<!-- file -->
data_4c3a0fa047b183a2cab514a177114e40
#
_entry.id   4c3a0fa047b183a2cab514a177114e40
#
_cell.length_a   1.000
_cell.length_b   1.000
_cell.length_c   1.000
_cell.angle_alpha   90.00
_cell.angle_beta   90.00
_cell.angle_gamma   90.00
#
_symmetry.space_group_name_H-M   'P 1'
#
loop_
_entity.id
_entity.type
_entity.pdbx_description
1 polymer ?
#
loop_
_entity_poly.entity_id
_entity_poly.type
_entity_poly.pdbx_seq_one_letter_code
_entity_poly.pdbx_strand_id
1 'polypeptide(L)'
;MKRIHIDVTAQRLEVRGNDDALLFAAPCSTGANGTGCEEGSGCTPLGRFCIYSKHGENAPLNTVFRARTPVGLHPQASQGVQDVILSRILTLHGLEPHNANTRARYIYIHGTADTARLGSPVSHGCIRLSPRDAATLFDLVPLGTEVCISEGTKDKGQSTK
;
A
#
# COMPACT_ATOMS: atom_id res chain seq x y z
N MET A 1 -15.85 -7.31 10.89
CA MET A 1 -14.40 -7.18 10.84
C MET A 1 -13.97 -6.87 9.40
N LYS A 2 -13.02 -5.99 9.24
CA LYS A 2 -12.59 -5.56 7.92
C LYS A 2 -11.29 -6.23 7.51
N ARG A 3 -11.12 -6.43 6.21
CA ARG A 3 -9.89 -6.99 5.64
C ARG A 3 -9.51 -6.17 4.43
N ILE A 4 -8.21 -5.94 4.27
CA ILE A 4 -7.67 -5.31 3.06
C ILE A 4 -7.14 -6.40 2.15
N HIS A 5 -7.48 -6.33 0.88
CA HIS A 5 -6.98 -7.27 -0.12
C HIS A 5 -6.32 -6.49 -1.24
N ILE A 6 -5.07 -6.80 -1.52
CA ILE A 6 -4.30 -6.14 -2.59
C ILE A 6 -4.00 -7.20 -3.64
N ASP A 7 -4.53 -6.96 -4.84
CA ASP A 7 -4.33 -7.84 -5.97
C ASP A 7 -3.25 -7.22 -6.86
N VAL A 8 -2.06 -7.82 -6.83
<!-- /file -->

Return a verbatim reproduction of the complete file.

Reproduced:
data_4c3a0fa047b183a2cab514a177114e40
#
_entry.id   4c3a0fa047b183a2cab514a177114e40
#
_cell.length_a   1.000
_cell.length_b   1.000
_cell.length_c   1.000
_cell.angle_alpha   90.00
_cell.angle_beta   90.00
_cell.angle_gamma   90.00
#
_symmetry.space_group_name_H-M   'P 1'
#
loop_
_entity.id
_entity.type
_entity.pdbx_description
1 polymer ?
#
loop_
_entity_poly.entity_id
_entity_poly.type
_entity_poly.pdbx_seq_one_letter_code
_entity_poly.pdbx_strand_id
1 'polypeptide(L)'
;MKRIHIDVTAQRLEVRGNDDALLFAAPCSTGANGTGCEEGSGCTPLGRFCIYSKHGENAPLNTVFRARTPVGLHPQASQGVQDVILSRILTLHGLEPHNANTRARYIYIHGTADTARLGSPVSHGCIRLSPRDAATLFDLVPLGTEVCISEGTKDKGQSTK
;
A
#
# COMPACT_ATOMS: atom_id res chain seq x y z
N MET A 1 -15.85 -7.31 10.89
CA MET A 1 -14.40 -7.18 10.84
C MET A 1 -13.97 -6.87 9.40
N LYS A 2 -13.02 -5.99 9.24
CA LYS A 2 -12.59 -5.56 7.92
C LYS A 2 -11.29 -6.23 7.51
N ARG A 3 -11.12 -6.43 6.21
CA ARG A 3 -9.89 -6.99 5.64
C ARG A 3 -9.51 -6.17 4.43
N ILE A 4 -8.21 -5.94 4.27
CA ILE A 4 -7.67 -5.31 3.06
C ILE A 4 -7.14 -6.40 2.15
N HIS A 5 -7.48 -6.33 0.88
CA HIS A 5 -6.98 -7.27 -0.12
C HIS A 5 -6.32 -6.49 -1.24
N ILE A 6 -5.07 -6.80 -1.52
CA ILE A 6 -4.30 -6.14 -2.59
C ILE A 6 -4.00 -7.20 -3.64
N ASP A 7 -4.53 -6.96 -4.84
CA ASP A 7 -4.33 -7.84 -5.97
C ASP A 7 -3.25 -7.22 -6.86
N VAL A 8 -2.06 -7.82 -6.83